A study of ellipsoidal and spherical particle flow, clogging and unclogging dynamics

Yuqi Song, P. G. Ranjith, Bailin Wu

Research output: Contribution to journalArticleResearchpeer-review

11 Citations (Scopus)


To study ellipsoidal and spherical particle flow, clogging behavior and unclogging dynamics, a series of numerical simulations were carried out using our validated 3-D coupled computational fluid dynamics–discrete element method (CFD–DEM) model. For the first time, the strength of clogging arches is assessed in terms of fluid pressure gradient, which can effectively break up the clog. The main findings are as follows. In a clogged assembly, only when the flushing fluid reaches the unclogging pressure gradient, the ellipsoidal and spherical particles can flow in a continuous state. For the ellipsoids and spheres with the same equivalent volume, the unclogging pressure gradient of an ellipsoidal assembly is 11.8 times higher than that of a spherical assembly. Clogging arches at the outlet show the highest strength when the longitudinal orientations of the ellipsoids are perpendicular to the outlet plane. In contrast, the formed arch has the lowest stability when the longitudinal orientations of the ellipsoids are in the same direction as the long side of the outlet, as shown in the graphical abstract. The unclogging pressure gradient of the former case is 1.9 times greater than that of the latter case. The granular arches observed in our 3-D model are categorized as complex 3-D backbone arches. In the flowing region, particles rotate nearly perpendicular to the outlet plane, especially those approaching the outlet. Moreover, triangular stagnant zones are formed on both sides of the bottom of the rectangular box. The model presented here offers a great promise for future investigation of various granular systems at the particle scale.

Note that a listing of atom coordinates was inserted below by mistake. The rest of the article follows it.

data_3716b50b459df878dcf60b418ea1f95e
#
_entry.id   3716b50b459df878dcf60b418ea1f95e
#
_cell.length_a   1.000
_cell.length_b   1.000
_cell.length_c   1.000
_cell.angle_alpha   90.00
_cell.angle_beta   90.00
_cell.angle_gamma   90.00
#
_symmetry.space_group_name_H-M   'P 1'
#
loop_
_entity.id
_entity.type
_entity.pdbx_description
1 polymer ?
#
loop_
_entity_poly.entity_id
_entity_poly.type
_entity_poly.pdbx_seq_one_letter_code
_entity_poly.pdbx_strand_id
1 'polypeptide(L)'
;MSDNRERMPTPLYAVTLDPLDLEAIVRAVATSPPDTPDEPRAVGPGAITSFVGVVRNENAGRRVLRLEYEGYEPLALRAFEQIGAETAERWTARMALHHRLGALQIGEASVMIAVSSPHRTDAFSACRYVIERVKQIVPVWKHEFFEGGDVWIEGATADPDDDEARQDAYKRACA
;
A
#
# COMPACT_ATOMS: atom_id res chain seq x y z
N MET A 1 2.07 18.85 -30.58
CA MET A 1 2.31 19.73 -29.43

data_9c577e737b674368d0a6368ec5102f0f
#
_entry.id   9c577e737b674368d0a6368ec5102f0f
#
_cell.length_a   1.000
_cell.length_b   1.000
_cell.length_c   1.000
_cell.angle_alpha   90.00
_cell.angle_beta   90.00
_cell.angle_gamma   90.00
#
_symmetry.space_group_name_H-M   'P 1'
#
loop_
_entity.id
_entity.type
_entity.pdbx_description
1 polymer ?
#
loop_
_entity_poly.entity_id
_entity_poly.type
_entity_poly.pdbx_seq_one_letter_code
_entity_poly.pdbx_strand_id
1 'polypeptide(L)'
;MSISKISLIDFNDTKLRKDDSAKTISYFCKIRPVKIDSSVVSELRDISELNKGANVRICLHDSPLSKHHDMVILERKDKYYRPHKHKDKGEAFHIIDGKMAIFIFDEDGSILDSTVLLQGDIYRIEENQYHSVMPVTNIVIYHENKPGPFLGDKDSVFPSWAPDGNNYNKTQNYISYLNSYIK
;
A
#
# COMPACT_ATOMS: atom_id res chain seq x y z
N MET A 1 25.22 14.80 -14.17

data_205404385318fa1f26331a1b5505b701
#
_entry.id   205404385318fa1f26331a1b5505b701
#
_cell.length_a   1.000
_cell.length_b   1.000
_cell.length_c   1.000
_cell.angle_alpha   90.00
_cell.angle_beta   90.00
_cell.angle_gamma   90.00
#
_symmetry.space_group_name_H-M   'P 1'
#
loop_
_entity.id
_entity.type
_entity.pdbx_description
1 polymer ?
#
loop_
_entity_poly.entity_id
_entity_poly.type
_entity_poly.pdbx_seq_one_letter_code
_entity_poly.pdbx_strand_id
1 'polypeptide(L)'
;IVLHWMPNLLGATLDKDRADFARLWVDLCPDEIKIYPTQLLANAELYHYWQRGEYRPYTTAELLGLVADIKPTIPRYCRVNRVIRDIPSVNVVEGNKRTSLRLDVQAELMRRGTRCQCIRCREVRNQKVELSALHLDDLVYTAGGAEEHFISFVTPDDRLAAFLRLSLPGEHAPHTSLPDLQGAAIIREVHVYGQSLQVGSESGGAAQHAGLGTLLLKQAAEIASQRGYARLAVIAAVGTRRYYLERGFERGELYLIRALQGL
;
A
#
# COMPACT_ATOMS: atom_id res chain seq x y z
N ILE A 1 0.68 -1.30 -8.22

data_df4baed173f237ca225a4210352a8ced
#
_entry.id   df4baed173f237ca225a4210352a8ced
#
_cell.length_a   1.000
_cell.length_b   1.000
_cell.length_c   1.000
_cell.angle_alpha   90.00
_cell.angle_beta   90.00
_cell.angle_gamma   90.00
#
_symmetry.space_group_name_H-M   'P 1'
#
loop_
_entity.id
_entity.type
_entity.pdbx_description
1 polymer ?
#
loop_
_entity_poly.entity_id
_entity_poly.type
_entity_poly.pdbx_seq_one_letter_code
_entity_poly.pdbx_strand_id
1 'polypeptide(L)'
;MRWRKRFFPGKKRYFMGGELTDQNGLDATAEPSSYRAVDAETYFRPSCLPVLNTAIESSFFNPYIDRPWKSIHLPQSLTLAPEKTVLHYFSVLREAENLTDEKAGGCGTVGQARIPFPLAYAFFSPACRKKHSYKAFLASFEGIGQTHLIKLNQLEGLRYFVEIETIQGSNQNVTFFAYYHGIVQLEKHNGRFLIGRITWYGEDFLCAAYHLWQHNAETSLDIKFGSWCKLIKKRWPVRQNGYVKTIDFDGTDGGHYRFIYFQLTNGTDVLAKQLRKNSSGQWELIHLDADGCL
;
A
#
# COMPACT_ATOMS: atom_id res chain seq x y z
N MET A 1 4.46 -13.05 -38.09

Original languageEnglish
Pages (from-to)424-437
Number of pages14
JournalPowder Technology
Publication statusPublished - Nov 2021


  • Computational fluid dynamics
  • Discrete element method
  • Granular arch
  • Granular dynamics
  • Particle flow code
  • Unclogging pressure gradient

Cite this